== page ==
Teen Pregnancy Prevention Month
May is teen pregnancy prevention month. While there has been a slight decline over the last several years, in 2017, nearly 200,000 babies were born to teen women. The United States has the highest teen pregnancy rate amongst westernized nations. Here at Crossroads, we are privileged to come alongside families as they face an unplanned teen pregnancy. A pregnant 16-year-old may face different challenges than a 30-year-old. What do they do about finishing school? Where will their baby go during the day? What about the relationship with the baby’s father? Is he going to be involved or did he already “take off?”
Maybe you are a parent, family member, or educator/community leader. Are you struggling to begin the conversation about avoiding teen pregnancy? We want to give you some resources on where to begin. The most important thing you can do- be honest without oversharing as you communicate your family values. Talking about sex with your child won’t make them have sex or push them into having sex, but it can prevent unwanted consequences if they know what could happen.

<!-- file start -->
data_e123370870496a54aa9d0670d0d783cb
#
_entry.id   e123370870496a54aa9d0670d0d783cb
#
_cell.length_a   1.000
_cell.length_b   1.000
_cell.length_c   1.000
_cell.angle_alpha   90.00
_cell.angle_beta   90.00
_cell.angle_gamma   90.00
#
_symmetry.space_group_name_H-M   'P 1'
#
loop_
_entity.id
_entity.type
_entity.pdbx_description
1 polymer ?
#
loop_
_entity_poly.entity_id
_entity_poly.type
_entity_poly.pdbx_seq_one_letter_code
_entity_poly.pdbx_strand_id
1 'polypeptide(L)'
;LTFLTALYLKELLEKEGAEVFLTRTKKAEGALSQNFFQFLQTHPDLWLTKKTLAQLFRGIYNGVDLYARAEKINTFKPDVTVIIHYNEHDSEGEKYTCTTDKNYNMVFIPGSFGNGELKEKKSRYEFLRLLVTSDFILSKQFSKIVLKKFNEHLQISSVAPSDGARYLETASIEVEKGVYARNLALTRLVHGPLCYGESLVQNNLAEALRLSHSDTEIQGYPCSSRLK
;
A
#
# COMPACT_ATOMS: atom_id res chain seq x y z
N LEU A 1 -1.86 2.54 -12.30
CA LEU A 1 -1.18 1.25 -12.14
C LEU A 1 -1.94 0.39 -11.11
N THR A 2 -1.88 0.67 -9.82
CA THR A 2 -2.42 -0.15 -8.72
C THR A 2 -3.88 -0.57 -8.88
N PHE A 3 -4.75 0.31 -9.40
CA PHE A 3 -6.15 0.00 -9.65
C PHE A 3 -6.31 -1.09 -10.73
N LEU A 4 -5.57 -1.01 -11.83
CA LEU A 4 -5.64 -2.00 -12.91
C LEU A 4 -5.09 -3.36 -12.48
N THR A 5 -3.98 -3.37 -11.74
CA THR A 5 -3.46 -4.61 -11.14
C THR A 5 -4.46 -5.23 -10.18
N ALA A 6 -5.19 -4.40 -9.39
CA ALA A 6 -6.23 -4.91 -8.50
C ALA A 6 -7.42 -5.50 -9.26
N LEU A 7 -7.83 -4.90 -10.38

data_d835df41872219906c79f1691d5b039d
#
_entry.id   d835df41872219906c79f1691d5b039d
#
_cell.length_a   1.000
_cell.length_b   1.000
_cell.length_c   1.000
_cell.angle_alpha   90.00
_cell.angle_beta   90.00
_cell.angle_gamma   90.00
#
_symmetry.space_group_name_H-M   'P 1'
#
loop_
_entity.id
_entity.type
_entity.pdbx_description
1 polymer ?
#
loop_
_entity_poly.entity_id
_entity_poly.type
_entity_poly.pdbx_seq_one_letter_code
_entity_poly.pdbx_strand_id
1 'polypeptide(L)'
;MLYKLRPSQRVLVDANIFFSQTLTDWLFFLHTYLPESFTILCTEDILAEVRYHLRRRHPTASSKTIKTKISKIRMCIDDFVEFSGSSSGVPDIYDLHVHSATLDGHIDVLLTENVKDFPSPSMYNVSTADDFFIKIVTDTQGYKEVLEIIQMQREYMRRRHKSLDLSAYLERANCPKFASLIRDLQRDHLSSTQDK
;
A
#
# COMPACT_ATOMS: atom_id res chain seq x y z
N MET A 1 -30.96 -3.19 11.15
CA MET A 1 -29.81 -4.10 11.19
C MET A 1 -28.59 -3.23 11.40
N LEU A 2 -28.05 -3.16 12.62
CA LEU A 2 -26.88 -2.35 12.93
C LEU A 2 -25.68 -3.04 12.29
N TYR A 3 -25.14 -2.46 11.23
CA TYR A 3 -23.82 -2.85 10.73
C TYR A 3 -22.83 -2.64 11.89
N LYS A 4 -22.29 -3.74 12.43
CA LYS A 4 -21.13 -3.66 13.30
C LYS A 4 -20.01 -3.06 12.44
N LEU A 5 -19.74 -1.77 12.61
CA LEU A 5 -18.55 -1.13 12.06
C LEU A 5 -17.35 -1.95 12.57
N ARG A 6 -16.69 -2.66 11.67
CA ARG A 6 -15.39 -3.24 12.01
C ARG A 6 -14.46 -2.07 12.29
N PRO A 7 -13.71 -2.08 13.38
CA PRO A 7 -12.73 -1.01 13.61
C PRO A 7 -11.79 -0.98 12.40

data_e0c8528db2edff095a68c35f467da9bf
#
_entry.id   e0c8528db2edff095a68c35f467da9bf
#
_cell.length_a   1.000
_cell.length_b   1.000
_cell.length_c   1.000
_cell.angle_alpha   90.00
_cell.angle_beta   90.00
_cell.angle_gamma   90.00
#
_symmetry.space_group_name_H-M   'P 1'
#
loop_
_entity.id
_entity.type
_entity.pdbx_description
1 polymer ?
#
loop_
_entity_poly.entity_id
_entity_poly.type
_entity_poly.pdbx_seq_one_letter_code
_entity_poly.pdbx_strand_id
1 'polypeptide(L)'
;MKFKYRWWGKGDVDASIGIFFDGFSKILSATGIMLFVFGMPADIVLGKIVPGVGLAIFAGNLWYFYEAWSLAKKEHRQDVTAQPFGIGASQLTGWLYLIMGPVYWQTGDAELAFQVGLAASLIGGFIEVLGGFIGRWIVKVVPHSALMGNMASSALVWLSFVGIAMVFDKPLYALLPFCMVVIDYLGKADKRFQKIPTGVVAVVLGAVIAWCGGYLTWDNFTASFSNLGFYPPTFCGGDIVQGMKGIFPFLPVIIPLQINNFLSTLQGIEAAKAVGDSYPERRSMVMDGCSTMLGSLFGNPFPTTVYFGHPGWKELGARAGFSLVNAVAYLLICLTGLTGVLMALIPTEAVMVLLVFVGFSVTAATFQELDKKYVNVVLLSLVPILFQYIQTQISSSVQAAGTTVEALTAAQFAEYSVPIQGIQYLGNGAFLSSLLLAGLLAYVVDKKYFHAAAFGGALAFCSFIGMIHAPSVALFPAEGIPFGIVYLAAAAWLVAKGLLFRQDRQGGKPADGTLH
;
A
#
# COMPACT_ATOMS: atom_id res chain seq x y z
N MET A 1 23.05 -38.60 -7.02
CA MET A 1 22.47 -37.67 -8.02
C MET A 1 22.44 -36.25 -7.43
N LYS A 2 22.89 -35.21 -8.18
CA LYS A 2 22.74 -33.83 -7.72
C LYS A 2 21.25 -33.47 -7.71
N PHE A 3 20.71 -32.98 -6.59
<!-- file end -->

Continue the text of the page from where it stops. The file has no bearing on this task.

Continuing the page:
At Crossroads Pregnancy Care, we follow the sexual risk avoidance approach, which uses research-based, data-driven strategies to promote optimal health and reduce the negative consequences associated with risky behavior such as being involved with early sexual activity, drugs, or alcohol. When you give adolescents the tools for healthy decision-making, they are better equipped to examine the risks involved and make positive life decisions. Sexual risk avoidance is relationship-focused, wants what’s best for each individual without scaring them, teaches teens to make good choices, and gives tools for lifelong healthy living. If you have any questions about sexual risk avoidance or are interested in learning more from one of our team members, please feel free to reach out to us.
Click on the links below to learn more about teen pregnancy, how to help your child avoid teen pregnancy, and things we as a community can do to prevent teen pregnancy.